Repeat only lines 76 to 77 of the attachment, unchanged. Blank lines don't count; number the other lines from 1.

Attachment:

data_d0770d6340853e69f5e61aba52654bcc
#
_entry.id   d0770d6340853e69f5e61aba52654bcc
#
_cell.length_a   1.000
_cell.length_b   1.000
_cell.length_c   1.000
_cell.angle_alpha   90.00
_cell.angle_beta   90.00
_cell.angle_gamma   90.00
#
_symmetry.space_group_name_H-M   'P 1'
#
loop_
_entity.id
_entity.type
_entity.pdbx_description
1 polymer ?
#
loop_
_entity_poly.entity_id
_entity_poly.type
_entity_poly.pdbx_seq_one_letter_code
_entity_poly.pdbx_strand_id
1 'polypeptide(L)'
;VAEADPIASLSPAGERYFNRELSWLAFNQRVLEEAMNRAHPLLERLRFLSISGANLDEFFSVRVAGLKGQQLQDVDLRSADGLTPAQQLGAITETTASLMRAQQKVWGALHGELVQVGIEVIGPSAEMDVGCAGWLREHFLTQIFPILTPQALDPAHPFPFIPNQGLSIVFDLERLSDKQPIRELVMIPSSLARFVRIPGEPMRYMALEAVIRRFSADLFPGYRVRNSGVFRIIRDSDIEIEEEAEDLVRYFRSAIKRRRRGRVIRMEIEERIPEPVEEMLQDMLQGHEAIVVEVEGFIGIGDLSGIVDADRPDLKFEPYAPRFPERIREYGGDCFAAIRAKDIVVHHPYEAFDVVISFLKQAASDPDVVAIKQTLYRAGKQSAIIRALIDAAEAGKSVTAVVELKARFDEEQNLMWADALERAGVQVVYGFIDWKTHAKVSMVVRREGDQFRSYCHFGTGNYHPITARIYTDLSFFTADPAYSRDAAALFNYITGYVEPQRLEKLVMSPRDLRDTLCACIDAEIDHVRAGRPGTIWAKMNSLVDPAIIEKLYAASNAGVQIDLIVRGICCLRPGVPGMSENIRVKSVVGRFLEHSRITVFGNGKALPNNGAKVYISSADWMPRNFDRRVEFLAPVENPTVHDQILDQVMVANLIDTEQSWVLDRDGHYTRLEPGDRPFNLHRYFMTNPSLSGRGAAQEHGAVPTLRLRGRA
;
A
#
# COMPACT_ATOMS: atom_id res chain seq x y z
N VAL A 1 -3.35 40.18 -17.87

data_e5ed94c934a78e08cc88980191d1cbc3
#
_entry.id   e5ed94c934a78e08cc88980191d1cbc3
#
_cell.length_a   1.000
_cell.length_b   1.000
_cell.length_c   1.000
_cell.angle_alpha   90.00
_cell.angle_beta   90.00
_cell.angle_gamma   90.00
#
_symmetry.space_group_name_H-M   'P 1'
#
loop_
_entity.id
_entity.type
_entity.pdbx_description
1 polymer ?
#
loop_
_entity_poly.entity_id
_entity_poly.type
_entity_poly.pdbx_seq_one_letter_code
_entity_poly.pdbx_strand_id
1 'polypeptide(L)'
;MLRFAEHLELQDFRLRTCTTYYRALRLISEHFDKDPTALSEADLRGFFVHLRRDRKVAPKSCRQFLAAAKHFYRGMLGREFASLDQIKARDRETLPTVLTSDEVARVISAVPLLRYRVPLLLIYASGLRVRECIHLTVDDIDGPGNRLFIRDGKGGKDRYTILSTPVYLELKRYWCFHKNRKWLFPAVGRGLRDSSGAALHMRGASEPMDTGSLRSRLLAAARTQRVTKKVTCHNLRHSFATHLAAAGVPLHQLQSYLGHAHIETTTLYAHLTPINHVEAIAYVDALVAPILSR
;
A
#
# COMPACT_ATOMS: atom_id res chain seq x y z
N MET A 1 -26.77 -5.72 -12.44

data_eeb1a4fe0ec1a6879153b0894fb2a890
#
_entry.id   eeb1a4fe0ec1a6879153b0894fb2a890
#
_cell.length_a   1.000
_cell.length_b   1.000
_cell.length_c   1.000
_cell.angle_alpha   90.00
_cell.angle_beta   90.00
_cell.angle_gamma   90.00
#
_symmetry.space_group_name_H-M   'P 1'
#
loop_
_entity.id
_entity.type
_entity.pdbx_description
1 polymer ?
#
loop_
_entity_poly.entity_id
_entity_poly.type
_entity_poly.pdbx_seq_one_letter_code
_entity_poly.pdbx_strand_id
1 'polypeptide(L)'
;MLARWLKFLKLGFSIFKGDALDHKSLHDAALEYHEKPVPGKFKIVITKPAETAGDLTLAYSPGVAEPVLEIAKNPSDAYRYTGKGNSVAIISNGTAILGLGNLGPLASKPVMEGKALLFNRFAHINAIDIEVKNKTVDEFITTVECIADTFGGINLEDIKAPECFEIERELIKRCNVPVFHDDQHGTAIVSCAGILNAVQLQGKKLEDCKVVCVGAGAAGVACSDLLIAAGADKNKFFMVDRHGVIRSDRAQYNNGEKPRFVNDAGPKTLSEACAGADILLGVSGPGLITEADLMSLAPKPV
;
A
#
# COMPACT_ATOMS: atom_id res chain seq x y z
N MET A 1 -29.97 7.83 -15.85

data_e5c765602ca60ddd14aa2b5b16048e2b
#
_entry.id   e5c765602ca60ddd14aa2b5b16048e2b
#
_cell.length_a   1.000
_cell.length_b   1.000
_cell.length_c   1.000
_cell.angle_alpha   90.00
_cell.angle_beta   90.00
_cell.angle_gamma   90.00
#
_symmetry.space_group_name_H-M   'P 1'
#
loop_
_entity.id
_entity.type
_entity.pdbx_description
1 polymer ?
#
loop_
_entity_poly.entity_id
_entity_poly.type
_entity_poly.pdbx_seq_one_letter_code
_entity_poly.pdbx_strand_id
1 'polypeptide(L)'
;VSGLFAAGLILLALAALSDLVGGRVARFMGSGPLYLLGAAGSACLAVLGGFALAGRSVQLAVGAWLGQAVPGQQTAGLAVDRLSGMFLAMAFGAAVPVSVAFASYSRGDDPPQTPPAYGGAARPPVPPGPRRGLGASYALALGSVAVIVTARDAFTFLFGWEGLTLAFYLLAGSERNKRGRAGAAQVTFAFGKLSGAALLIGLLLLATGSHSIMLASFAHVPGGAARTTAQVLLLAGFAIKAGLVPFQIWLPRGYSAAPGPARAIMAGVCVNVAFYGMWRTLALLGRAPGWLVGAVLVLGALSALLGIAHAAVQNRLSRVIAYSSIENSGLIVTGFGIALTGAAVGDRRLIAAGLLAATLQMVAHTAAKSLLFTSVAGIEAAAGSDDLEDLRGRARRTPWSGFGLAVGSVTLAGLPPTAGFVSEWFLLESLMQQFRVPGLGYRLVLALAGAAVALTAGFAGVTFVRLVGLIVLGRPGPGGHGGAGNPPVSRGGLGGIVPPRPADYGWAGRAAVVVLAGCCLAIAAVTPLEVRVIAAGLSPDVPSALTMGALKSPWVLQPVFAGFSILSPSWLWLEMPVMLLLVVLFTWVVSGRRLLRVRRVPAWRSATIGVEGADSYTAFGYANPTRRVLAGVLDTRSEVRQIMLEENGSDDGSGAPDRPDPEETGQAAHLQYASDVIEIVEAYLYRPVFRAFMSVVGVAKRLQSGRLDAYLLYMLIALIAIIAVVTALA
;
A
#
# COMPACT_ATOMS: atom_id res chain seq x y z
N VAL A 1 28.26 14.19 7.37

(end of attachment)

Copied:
loop_
_entity.id